Fifty-four percent of women-owned businesses genuinely feared they'd have to permanently shut their doors because of the COVID-19 pandemic, according to new research conducted for October's National Women's Small Business Month.
In fact, nearly 75% of women-owned small businesses said they've been negatively impacted by the pandemic.
A new poll of 522 female small business owners across the 15 most populous states found one-quarter believe that it will take more than a year for their businesses to get back to normal.
The study commissioned by Groupon and conducted by OnePoll aimed to understand how women small business owners are meeting the challenges that COVID-19 presents, the unique obstacles they face as women entrepreneurs, the secrets to their successes, and important issues women want to see addressed by the 2020 presidential candidates. The survey also revealed which states have been the most supportive towards women-owned small businesses during the pandemic.
"Every one of us has a role to play when it comes to investing in the success of small businesses. It's certainly great to have an entire month and campaign dedicated to the promotion and growth of women-owned businesses, but it's also very important that we continue to support them all year long," said Groupon CFO Melissa Thomas. "This year, Women's Small Business Month comes at a time when many women-owned businesses are facing even greater challenges than usual due to the pandemic and they need our help now more than ever."
Women small business owners who took the survey were twice as likely to say that lockdown restrictions implemented to stop the spread of the virus disproportionately affected women- and minority-owned businesses as opposed to saying they impacted all businesses equally.
Four in 10 of those surveyed who applied for a Paycheck Protection Program loan said they were rejected.
And 20% said they either plan to or already had to lay off employees and less than 10% said they plan to hire more people in the next year.
Of the states surveyed, results revealed that Massachusetts ranked the highest for doing the most to help women-owned businesses recover from the impact of COVID-19.
New York, Michigan, Ohio and North Carolina rounded out the top five.
Unfortunately, the results underscored some of the difficulties women face when starting their own businesses.
Over half (55%) of female small business owners say men have an easier time starting their own businesses, according to new research.
More than half of those surveyed said they're sadly held to a much higher standard than their male counterparts.
Fifty-four percent say they sometimes find it difficult to balance running a business with family life.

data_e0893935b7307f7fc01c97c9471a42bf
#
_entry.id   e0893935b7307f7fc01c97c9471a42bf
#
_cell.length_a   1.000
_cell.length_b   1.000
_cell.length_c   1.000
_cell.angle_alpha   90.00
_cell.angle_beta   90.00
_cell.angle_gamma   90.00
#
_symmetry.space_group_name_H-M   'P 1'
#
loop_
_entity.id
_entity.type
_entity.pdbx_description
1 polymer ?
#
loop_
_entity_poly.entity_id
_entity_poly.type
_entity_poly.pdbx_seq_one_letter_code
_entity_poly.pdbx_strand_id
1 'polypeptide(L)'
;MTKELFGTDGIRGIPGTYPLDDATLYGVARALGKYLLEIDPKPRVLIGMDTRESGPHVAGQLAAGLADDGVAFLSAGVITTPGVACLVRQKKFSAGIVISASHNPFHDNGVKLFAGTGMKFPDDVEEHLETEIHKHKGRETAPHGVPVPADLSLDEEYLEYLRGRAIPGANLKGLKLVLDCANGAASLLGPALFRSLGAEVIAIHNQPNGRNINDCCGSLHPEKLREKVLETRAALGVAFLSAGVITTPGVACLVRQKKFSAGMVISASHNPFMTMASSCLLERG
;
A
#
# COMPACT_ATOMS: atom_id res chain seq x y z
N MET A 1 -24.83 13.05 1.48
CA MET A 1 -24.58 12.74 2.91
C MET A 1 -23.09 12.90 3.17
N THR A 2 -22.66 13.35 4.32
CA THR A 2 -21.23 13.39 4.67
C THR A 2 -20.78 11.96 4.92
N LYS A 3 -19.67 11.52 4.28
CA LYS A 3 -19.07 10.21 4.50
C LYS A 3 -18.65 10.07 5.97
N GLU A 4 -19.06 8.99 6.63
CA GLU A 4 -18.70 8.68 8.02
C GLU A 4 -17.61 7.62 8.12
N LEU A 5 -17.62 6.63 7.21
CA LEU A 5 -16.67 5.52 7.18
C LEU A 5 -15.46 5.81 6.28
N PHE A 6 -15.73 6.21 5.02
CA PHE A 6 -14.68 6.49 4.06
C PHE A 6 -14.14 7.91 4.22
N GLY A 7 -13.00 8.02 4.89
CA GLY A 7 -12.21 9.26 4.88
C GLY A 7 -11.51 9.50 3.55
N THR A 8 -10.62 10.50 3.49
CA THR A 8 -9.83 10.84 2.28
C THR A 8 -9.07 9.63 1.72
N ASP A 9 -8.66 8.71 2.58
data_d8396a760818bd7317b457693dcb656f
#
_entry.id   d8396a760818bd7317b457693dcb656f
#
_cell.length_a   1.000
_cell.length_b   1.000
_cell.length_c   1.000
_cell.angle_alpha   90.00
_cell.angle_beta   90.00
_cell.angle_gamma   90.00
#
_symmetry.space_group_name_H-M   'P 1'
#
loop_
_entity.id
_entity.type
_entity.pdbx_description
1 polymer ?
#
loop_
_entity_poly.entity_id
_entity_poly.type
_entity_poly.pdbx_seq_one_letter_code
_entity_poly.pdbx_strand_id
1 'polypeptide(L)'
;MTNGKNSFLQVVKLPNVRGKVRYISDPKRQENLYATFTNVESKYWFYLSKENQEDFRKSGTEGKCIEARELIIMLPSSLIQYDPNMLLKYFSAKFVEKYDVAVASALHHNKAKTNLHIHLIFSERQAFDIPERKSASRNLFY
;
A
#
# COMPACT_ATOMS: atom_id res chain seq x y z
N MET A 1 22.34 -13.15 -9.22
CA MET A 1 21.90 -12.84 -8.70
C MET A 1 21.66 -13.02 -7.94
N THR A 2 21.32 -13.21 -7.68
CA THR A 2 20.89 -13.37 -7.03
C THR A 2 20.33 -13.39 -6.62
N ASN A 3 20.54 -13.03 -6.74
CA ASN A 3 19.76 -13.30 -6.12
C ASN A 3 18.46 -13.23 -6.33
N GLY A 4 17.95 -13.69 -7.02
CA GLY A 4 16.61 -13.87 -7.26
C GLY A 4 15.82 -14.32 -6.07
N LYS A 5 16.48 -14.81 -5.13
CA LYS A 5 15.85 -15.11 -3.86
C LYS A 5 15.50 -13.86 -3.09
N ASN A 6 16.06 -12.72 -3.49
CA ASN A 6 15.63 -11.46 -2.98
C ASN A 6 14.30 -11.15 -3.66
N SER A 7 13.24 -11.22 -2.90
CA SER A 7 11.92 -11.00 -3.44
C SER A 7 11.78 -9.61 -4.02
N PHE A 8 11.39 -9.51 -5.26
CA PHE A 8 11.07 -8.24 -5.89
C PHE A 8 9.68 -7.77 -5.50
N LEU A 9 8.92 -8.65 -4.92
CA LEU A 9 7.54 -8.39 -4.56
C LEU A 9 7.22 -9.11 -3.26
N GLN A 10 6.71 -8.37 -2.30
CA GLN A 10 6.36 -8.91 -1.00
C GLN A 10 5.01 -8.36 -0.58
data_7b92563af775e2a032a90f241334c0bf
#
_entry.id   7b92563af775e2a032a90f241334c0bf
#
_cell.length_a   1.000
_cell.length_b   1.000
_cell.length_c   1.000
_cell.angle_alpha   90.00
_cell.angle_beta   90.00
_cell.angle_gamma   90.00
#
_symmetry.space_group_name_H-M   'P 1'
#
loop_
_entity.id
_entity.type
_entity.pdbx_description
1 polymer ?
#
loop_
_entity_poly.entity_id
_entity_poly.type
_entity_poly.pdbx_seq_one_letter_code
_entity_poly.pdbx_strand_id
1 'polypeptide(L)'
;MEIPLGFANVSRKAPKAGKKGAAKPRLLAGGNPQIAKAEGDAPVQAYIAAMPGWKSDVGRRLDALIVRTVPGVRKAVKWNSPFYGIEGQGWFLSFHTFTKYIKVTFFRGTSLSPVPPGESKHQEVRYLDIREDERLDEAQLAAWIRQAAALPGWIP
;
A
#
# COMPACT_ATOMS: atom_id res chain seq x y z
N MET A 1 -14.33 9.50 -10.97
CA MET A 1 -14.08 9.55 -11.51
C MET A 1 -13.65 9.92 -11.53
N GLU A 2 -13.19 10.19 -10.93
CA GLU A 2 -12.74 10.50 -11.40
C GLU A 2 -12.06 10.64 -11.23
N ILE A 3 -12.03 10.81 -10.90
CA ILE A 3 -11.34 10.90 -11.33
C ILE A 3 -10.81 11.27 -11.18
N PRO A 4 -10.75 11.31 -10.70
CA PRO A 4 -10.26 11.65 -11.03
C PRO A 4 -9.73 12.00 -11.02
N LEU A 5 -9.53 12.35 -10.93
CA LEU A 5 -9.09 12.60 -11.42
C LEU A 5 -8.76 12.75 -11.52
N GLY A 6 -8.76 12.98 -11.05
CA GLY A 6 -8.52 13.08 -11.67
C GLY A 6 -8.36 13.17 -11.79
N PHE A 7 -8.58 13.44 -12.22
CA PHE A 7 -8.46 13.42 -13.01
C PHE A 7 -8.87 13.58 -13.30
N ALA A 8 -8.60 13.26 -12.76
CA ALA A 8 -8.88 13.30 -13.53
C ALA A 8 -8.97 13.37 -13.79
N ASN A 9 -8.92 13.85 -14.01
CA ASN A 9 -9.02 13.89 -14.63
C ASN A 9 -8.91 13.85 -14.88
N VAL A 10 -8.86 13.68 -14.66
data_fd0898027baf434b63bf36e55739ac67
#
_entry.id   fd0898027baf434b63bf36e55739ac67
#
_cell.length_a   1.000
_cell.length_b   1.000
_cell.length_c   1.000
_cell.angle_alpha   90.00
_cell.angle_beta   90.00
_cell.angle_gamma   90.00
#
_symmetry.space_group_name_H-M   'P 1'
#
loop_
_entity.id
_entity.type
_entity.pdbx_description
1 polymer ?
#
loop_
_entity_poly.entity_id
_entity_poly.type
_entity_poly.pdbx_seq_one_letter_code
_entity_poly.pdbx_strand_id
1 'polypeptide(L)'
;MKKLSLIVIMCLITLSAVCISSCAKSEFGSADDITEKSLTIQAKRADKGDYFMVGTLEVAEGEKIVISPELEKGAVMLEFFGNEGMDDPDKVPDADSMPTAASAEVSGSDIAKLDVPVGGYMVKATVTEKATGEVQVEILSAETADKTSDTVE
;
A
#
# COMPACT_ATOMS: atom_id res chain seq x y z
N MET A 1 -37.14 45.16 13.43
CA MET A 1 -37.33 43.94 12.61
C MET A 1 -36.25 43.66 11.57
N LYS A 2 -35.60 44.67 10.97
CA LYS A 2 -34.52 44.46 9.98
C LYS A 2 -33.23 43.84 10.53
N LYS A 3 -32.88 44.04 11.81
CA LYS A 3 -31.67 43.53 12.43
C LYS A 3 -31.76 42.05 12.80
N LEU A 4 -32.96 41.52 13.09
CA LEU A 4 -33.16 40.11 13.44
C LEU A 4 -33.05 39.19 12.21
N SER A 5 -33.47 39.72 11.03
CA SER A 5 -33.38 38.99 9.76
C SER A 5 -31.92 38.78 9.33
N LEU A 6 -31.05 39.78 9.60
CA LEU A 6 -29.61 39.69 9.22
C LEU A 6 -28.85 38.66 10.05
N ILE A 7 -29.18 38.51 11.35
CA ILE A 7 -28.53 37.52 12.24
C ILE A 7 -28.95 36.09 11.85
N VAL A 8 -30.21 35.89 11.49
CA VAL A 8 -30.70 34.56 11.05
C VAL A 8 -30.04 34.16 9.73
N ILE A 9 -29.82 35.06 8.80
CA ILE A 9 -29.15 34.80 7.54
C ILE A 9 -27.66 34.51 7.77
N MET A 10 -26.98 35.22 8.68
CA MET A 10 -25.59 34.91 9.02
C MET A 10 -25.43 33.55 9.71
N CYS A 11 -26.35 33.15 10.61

Women small business owners said that putting in hard work, taking pride in the quality of their product or service, building a personal network, having an innovative business idea and being a woman in business were the top five keys to their success.
Women small business owners said it took an average of two and a half years for their businesses to become successful.
And three in five say they go out of their way to mentor other female entrepreneurs.
When it comes to making it easy for women entrepreneurs to start their own business, Florida led all states.
The Sunshine State's no personal state income tax and warm climate proved to be big drawls. Following Florida in making it easy for women to start their own business were New York, Colorado and Texas.
Sixty-seven percent of women business owners surveyed said they're paying close attention to the upcoming 2020 presidential election.
When asked to identify their preferred candidate, former Vice President Joe Biden had the support of 47 percent of respondents compared to 34 percent who indicated support for President Donald Trump.
The top five issues that women small business owners identified from a list that they want to see addressed by the presidential candidates were the economy (chosen by 75 percent of respondents), healthcare (54 percent), gender equality (43 percent), tax credits and/or cuts (42 percent) and social justice (36 percent).
National Women's Small Business Month was created by the Small Business Administration to celebrate the contributions of women-owned businesses. According to the American Express 2019 annual State of Women-owned Businesses Report, there are nearly 13 million women-owned businesses in the United States--supporting over 9 million jobs and generating $1.9 trillion in revenue.